When World War I hit, though, so did embargoes on German goods. Suddenly the family had little inventory to sell. Beatrice came up with the idea of creating cloth dolls that looked like Red Cross nurses, a nod to the war effort. The dolls were cost-effective to produce (the family sewed them around the kitchen table) and patriotic to boot, and the shop was saved.

It’s not surprising that Alexander was a creative problem-solver. The family prized education; Beatrice was valedictorian at Washington Irving High School at a time when most girls in her neighborhood worked in factories or took in piecework at home. She loved to read. As Bietz told me, “The doll shop was downstairs, the family lived upstairs, and there was a little plot of land in the back of the building. [Beatrice] convinced her mother to turn it into a little ‘secret garden,’ for her. She used to sit there and read, inspired by Alice in Wonderland, Charles Dickens, Little Women—all of which later became inspiration for dolls.” Bietz also noted the disparity between Alexander’s life and those of her father’s clients. “Her family pinched pennies to make ends meet, while people came to them with their broken dolls in their beautiful carriages and clothing,” Bietz said. “Beatrice said to herself, ‘I’m gonna live like that someday.’ ”

A few years after graduating high school—married, with a husband and little daughter Mildred (another child died in the Spanish Flu epidemic)—Alexander decided to hire her sisters and create an entire doll company of her own. In 1923, she got a $1,600 loan and established the Alexander Doll Company. She eventually brought in her husband Philip (who’d been working at a hat-making company) by threatening to divorce him if he didn’t join her. “I meant it,” she later told Stephanie Finnegan and Lia Sargent, authors of Madame Alexander Dolls: An American Legend. “It seemed to me I can always get another man.”

Alexander became a big innovator in doll design. She invented “sleep eyes” and rooted hair and made some of the first plastic dolls, shortly after World War II. She created a variety of “sculpts,” sculpted doll faces, so that her dolls could be more expressive and differentiated than her competitors’. She made the first “fashion doll,” Cissy, in 1955, four years before Barbie debuted.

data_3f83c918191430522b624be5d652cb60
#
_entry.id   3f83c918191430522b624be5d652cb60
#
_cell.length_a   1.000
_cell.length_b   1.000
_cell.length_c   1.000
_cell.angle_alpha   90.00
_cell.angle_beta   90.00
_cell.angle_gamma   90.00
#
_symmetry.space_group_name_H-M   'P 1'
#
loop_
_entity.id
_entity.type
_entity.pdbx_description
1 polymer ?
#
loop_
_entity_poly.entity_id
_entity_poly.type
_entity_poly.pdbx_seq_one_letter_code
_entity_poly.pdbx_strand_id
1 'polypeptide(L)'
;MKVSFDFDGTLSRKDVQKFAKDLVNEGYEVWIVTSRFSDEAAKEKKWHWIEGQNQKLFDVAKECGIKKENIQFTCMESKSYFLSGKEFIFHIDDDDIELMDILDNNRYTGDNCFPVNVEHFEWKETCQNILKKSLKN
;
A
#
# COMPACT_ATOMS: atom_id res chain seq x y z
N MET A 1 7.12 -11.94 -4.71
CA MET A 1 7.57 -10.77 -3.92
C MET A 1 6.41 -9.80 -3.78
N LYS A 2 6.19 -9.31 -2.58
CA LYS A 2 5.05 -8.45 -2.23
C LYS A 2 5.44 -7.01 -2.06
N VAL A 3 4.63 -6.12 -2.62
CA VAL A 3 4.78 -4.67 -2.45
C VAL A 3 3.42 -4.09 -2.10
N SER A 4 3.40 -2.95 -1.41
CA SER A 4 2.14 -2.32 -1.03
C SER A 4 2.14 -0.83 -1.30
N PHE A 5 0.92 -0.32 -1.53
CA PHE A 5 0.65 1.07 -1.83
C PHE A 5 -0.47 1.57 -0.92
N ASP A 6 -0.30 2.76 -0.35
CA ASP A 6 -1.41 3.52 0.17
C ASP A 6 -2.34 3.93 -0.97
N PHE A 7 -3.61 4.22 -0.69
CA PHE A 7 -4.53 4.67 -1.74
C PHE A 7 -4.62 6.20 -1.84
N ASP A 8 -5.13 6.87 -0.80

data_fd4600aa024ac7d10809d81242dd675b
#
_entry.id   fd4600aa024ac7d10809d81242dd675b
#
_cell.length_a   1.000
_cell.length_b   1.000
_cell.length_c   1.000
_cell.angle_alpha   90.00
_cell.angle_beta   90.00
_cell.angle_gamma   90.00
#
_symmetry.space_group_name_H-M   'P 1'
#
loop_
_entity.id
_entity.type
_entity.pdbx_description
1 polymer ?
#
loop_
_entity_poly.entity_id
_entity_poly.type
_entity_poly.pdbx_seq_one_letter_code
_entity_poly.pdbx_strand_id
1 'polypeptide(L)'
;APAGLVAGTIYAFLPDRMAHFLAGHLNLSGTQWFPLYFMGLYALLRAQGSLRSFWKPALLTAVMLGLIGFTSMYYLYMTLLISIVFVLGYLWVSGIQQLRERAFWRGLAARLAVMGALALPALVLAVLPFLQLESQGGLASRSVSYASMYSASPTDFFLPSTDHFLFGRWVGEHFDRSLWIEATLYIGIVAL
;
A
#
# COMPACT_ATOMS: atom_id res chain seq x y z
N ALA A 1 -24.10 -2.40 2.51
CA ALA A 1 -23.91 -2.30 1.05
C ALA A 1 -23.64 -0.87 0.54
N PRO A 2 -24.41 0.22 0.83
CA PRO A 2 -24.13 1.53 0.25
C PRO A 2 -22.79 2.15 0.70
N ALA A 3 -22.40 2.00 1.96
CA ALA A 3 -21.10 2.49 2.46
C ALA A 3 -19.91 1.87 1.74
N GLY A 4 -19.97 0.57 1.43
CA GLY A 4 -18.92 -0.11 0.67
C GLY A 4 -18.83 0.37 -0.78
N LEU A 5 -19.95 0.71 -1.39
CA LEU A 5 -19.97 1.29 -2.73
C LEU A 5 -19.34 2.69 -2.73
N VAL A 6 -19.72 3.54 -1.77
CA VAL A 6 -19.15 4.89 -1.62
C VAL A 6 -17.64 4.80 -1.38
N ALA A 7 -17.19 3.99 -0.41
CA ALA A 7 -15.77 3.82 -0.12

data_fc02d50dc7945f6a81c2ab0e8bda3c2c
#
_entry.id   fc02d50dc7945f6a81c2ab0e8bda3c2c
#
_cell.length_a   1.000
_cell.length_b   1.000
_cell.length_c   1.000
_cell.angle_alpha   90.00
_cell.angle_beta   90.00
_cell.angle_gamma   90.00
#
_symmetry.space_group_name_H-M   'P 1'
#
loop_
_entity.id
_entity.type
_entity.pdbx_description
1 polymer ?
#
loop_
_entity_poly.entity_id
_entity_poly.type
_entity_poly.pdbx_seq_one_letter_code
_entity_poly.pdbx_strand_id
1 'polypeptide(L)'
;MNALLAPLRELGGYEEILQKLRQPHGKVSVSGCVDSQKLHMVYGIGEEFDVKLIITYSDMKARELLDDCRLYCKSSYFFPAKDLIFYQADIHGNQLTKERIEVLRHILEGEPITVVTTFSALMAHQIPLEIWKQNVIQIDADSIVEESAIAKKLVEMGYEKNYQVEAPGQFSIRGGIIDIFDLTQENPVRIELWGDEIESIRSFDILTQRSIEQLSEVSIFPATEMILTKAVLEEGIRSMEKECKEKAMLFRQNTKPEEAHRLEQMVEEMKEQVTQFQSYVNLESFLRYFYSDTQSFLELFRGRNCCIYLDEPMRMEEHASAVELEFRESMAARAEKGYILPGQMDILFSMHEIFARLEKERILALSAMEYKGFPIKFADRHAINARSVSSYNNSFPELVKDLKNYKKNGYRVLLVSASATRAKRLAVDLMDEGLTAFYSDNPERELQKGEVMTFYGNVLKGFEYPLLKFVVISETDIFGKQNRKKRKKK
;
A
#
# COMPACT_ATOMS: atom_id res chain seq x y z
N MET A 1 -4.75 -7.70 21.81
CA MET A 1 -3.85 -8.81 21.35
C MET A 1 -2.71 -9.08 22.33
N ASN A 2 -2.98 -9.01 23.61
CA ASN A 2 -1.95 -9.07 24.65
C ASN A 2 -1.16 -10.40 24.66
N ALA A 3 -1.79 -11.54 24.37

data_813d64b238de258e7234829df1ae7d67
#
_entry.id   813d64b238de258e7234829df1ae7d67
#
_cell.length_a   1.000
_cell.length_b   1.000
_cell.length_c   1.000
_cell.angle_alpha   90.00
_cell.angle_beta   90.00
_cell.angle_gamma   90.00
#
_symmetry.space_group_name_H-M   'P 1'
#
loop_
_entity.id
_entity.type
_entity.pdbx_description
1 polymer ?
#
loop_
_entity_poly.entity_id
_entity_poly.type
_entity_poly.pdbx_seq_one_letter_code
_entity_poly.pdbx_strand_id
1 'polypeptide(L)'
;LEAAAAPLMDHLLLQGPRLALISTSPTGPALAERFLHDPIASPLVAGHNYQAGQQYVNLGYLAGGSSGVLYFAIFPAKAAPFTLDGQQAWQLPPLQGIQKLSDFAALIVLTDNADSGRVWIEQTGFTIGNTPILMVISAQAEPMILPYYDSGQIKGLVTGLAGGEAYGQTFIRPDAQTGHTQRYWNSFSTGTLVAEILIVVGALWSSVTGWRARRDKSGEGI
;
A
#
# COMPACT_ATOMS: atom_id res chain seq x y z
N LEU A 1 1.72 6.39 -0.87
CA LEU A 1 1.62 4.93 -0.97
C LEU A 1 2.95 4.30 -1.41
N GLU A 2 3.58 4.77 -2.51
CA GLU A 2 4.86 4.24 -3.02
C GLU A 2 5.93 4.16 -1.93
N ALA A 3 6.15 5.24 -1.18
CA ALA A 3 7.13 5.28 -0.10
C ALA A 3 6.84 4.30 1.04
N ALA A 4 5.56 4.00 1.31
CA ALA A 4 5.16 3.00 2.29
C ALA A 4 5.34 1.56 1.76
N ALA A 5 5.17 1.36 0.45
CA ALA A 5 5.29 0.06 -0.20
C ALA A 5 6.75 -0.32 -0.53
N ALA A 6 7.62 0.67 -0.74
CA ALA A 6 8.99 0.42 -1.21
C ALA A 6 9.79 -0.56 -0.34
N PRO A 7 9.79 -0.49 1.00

It’s fascinating to me that the Jewish community has so thoroughly claimed Ruth Handler, Barbie’s creator, yet knows so little about Madame Alexander. Maybe we prefer the notion that a Jewish woman like Handler created the iconic blue-eyed, blonde California bimbo doll, while Alexander’s influences were more literary and multicultural—and thus more typically intellectual and Jewish.

Alexander spent hours in the New York Public Library, researching costumes for dolls of different countries and historically accurate outfits for dolls from classic books. One of her big coups was accidental: Her Scarlett O’Hara doll happened to look just like Vivien Leigh, even though the doll came out two years before the 1939 film adaptation of Gone with the Wind. Another big triumph came in 1953, when Madame Alexander produced a collectable set of 36 dolls to honor Queen Elizabeth’s coronation. There were royal family members, archbishops, pages, choirboys, and royal guard members. With typical devotion to detail, Alexander got the cloth for the dolls’ robes from the same British mill that produced the real coronation mantles. In the days before live satellite feeds, CBS actually used the dolls to act out the ceremony for viewers on air. Today, the set is in the permanent collection of the Brooklyn Children’s Museum. (Other Madame Alexander dolls are in the Smithsonian.)

Madame Alexander has always had maniacal collectors, many of whom were at the April 30 press preview, salivating. But Alexander intended her dolls to be played with, not merely displayed. According to the Jewish Women’s Archive, she said, “Dolls should contribute to a child’s understanding of people, other times and other places.” She was also supportive of boys who loved dolls, a progressive view for her day. “After all, the paternal instinct in men is an important as the maternal instinct in women,” she said.